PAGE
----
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The Arches


Sculpture by Rebecca South and Jesse Stevens

  What are The Arches?
Arches finished

The Arches is a large sculpture that resulted from the Dunedin City Council's 'Sculpture in Public Places Policy.' Submissions of a sculpture suitable for the chosen site in the Middlemarch Railway Reserve area were invited from Dunedin artists, resulting in a variety of proposals. These were presented to the community in the consultation process by exhibited these in the local Postal Agency, and by a presentation in person by the artists at the planned site. The final selection was made in consultation with the Middlemarch Community Board and by public vote.


  What is the "Sculpture in Public Places" policy?

Lloyd Edwards, community arts advisor for DCC, cites the policy's goal as "initiating the involvement of art and artists with the community." Lloyd's interest was in facilitating a closer relationships between artists and the community in projects such as the Middlemarch commission, and to add an effective and informed process to achieve a sense of ownership of works within the community. (Courtesy Landscape New Zealand, July/August 1998, p. 28-29)


The artists:

Rebecca and Jesse

Site before

Rebecca South and Jesse Stevens were 2nd and 4th year Art School students and had an interest in Public Art. They visited Middlemarch in the winter of 1997 and were inspired to enter the competition for the $5000 commission.


Extracts from their proposal:

"After visiting Middlemarch we felt the fundamental issues that needed to be represented in this work were the landscape, the environment and the people."

"When walking around the site, we were both challenged by the space, most of all by the limitations of the drainage canal. We propose to integrate the canal into the sculpture, not only to enhance the space, but to maximise the amount of local parkland available."

"We intend the large scale and repetitive design of the sculpture to encourage public interaction and to create different interpretations and associations with the railway line, rocks and landscape forms."

Site cleared
Arches' construction



Integrating into the community:

Rebecca and Jesse spent three months living in the community itself during summer while creating the sculpture and connecting with the locals. Comments about this experience by the artists include:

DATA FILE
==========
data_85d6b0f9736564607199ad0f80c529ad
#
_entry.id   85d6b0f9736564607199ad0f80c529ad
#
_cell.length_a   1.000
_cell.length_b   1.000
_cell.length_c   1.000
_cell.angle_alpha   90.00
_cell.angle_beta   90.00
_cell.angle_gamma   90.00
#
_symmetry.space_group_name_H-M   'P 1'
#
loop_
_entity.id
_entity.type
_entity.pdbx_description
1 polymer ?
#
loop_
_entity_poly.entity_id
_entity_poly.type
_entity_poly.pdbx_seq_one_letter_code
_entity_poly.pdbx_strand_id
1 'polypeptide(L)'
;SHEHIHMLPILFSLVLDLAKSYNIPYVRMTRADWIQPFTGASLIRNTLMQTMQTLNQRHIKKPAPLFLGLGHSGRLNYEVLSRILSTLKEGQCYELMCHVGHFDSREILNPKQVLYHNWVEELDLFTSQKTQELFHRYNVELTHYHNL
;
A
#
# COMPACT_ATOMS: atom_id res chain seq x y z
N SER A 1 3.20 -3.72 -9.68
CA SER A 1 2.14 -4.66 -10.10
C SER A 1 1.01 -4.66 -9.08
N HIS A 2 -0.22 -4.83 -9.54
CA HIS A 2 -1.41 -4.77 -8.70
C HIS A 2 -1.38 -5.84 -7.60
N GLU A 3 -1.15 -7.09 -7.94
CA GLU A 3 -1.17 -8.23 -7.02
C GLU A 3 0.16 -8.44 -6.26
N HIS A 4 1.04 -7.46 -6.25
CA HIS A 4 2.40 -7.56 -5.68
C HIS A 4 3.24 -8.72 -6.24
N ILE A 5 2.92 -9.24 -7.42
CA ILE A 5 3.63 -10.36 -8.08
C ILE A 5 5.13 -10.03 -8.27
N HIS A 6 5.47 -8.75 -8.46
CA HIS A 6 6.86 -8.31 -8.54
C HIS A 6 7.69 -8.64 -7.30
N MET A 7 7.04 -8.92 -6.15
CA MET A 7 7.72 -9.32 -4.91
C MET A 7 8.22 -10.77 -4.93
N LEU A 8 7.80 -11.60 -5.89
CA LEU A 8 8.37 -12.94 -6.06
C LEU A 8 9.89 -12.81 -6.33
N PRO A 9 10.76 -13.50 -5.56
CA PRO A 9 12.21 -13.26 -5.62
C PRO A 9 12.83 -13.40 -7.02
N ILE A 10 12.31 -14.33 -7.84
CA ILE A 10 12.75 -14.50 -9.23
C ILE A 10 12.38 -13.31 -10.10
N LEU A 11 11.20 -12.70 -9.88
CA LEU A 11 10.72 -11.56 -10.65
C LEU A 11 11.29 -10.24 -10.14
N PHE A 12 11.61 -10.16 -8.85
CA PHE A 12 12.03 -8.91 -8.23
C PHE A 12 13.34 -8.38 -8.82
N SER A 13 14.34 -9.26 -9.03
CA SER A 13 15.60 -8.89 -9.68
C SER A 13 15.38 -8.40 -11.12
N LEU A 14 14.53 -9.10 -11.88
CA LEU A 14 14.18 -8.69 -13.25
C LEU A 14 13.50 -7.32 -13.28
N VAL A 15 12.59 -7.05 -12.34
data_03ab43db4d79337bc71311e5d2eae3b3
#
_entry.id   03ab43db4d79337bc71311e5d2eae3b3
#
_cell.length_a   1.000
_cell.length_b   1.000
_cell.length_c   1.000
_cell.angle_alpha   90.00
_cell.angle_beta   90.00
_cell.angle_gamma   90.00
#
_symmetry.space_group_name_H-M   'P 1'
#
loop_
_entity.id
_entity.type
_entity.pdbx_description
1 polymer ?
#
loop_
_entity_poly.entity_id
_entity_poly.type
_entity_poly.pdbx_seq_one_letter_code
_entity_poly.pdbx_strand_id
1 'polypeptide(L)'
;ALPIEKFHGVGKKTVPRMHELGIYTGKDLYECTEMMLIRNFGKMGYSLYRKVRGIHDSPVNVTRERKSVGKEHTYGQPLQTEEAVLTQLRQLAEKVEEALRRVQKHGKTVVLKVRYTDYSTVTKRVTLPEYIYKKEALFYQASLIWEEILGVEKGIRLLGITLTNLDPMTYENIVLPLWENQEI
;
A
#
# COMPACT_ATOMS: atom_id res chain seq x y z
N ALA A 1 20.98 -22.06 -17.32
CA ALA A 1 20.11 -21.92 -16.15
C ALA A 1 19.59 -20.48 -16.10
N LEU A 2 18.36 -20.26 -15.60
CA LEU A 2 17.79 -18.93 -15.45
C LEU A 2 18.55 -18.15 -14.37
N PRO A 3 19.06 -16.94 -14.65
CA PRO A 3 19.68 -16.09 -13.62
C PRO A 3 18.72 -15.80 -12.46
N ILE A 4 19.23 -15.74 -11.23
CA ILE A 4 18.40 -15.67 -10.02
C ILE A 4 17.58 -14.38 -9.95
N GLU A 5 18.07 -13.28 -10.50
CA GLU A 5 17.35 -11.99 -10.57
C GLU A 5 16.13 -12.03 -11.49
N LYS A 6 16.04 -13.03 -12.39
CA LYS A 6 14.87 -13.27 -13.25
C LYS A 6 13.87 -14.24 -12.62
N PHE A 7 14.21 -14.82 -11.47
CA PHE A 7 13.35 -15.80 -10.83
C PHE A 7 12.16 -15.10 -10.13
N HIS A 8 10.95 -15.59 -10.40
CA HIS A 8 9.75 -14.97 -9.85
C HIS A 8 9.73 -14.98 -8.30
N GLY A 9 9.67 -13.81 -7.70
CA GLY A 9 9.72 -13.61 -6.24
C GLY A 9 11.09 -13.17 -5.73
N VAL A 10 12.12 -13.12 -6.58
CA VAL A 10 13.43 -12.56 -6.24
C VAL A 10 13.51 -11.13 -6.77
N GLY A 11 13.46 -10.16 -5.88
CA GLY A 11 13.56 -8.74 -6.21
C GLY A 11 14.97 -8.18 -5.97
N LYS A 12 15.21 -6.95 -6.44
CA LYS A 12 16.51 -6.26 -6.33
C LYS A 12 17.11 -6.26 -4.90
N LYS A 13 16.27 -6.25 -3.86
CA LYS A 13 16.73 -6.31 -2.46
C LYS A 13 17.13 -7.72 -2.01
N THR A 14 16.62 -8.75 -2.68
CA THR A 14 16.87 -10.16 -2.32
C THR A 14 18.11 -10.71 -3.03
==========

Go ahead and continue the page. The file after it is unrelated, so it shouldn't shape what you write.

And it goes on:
"Developing a sense of acceptance within the community and encouraging public participation was crucial to the sculptures success."

"Many nights were spent at the local hotel getting to know and become part of the local community. People's response as to weather they liked the sculpture or not was usually governed by to whether they liked us or not."


Sheep grazing

Landscape New Zealand explains:

"The work was a colossal undertaking for the two students and required their integration into the community over three months of summer. The artists had little experience of rural life and [little] awareness of the artistic process. This project demanded a rapid transition for both parties.

Both South and Stevens took an active interest in their new physical and cultural landscapes. Trips into the hinterland, and drinks at the pub after work, gradually assimilated them to the community and place. Involvement in the work became two-fold. First the artists inadvertently ran a community arts residency. Living and working in the community changed the perception of art and art practice, especially for the children in the community who took full advantage of the artists' teaching skills. Secondly, the artists managed to produce a work that engendered the community to participate in the site and initiate the refurbishment of the surrounding landscape." (July/August 1998, p. 28-29)

  The making of The Arches in the words of the artists themselves:

Cutting rocks


We gathered 10 tonnes of rocks from a quarry at Arrowtown with the enormous help of friend, Celia Morgan. We had originally intended to use local rock, but found out that the rust content made it unsuitable.

The 80kg key stones we cut and shaped from large blocks with a concrete cutter.

To make the two necessary holes wide enough to fit onto the steel reinforcing rods, each rock needed to be drilled six times, increasing the diameter of the hole slightly each time.

Concrete foundations and scaffolding were built to support and shape the Arches.

Drilling holes
Building scaffold


Lifting keystone


The rocks were now threaded onto reinforcing rods and strengthened with cement in between.

The keystones were lifted into place by both mechanical and home-made cranes. Local residents were generous in assisting us during these difficult maneuvers.

Dismantling the scaffolding from the first and largest arch, 2m high and 4m wide, was a nerve racking experience. Thankfully, the arch kept its shape!

Threading rocks Removing scaffold

In the school holidays, the local children became an important link between us and their parents. Their unbiased curiosity often attracted others over to the site. Several children spent time with us both at the construction site and in our temporary home, sharing everything from our breakfasts to our leisure activities.

Heath Frew, a local teenager, assisted with the project daily for nearly two months. We were tremendously grateful for his generous help.

.The Official Opening:
Champagne opening

The sculpture was officially opened by members of the Dunedin City Council and the local Community Board chairperson.

This image captures the champagne breaking against the largest arch.

The opening was followed by a slide show presentation and celebration with a large number of locals and visitors at the Community Centre.